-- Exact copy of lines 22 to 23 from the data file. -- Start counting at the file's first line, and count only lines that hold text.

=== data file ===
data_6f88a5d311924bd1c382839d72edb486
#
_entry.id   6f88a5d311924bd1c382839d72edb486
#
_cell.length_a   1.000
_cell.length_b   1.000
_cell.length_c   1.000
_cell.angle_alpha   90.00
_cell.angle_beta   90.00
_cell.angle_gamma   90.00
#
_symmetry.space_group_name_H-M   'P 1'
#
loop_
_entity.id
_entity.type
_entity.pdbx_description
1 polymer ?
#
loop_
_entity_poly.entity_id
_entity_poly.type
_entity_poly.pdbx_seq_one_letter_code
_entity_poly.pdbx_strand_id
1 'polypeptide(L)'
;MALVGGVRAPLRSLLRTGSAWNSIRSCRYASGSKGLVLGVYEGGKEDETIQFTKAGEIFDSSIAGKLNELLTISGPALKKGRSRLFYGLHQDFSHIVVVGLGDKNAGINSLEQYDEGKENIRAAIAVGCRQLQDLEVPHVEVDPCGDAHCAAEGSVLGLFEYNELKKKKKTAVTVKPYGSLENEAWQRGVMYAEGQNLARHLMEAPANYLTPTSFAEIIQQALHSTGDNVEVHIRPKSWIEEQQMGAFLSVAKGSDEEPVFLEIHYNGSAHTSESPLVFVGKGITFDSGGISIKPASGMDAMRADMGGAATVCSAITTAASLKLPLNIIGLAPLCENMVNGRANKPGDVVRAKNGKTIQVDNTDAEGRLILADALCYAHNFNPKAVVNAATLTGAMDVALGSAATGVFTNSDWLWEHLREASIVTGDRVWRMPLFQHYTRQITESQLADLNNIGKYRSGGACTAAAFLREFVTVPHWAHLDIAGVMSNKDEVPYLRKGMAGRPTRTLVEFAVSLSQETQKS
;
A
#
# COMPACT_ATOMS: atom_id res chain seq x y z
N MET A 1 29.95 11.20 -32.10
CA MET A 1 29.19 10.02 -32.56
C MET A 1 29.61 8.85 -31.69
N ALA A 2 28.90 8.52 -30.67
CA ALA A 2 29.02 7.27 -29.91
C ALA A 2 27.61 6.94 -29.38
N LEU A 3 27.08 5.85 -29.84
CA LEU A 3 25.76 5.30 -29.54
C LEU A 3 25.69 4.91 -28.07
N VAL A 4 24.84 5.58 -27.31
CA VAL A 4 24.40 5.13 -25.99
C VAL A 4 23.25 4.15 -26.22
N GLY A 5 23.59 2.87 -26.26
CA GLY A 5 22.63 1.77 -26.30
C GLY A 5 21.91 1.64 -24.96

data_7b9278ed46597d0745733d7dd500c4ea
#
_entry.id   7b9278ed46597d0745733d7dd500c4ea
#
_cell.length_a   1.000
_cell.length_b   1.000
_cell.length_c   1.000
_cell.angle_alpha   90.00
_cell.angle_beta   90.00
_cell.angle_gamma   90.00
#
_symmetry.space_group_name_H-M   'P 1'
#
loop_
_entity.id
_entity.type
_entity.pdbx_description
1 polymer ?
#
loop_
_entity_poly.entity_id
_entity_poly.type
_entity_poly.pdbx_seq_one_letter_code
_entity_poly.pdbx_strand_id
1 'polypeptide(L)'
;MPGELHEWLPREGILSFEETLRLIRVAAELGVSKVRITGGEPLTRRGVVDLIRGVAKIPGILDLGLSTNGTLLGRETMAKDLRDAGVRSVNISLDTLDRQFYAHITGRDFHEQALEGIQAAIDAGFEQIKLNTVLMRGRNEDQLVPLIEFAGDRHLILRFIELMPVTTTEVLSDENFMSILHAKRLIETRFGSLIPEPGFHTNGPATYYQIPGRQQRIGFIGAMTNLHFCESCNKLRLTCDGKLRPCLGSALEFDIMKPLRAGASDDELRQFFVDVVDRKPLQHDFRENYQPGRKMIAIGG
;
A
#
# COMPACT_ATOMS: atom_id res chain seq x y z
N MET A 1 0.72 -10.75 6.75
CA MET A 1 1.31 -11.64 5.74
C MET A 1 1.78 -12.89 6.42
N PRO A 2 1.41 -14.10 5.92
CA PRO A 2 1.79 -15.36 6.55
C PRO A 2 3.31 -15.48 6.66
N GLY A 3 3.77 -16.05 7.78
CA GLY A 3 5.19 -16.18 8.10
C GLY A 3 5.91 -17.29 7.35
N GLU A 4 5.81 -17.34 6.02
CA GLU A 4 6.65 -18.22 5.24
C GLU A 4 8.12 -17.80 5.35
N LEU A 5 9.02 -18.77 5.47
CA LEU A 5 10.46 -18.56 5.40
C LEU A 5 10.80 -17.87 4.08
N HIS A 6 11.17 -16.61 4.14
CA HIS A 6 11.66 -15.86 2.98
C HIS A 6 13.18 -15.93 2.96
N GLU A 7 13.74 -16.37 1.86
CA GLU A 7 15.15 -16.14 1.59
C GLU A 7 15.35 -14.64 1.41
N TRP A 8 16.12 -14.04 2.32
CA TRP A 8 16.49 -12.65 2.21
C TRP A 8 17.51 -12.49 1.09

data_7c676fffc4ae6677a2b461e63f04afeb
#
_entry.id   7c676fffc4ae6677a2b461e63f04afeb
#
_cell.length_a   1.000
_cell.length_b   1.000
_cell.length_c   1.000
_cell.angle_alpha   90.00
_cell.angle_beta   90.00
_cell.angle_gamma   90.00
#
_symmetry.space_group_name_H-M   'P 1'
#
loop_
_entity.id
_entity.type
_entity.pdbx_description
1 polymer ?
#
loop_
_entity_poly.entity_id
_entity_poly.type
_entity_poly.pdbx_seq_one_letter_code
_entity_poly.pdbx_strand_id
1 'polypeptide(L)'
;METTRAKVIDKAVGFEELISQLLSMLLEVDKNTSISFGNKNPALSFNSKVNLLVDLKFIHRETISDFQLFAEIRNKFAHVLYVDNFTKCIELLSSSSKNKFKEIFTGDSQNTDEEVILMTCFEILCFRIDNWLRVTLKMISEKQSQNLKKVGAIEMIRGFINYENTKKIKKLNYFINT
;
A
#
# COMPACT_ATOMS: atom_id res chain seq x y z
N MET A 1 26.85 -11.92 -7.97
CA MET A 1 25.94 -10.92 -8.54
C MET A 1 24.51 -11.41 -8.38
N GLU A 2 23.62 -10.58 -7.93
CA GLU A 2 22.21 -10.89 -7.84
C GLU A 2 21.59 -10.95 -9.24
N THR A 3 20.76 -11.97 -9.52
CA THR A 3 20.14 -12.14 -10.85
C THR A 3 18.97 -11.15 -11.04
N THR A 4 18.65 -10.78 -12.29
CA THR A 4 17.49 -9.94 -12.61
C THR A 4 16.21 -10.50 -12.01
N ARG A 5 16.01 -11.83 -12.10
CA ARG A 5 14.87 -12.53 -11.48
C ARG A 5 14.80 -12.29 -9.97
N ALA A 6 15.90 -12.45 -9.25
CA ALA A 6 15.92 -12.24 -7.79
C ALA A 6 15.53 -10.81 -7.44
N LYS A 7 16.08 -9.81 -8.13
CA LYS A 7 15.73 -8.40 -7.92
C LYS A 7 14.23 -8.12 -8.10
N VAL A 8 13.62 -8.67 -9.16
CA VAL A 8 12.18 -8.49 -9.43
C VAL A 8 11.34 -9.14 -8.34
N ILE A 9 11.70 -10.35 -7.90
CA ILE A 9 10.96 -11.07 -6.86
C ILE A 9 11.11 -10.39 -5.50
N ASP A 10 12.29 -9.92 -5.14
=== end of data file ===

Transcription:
_entity_poly.type
_entity_poly.pdbx_seq_one_letter_code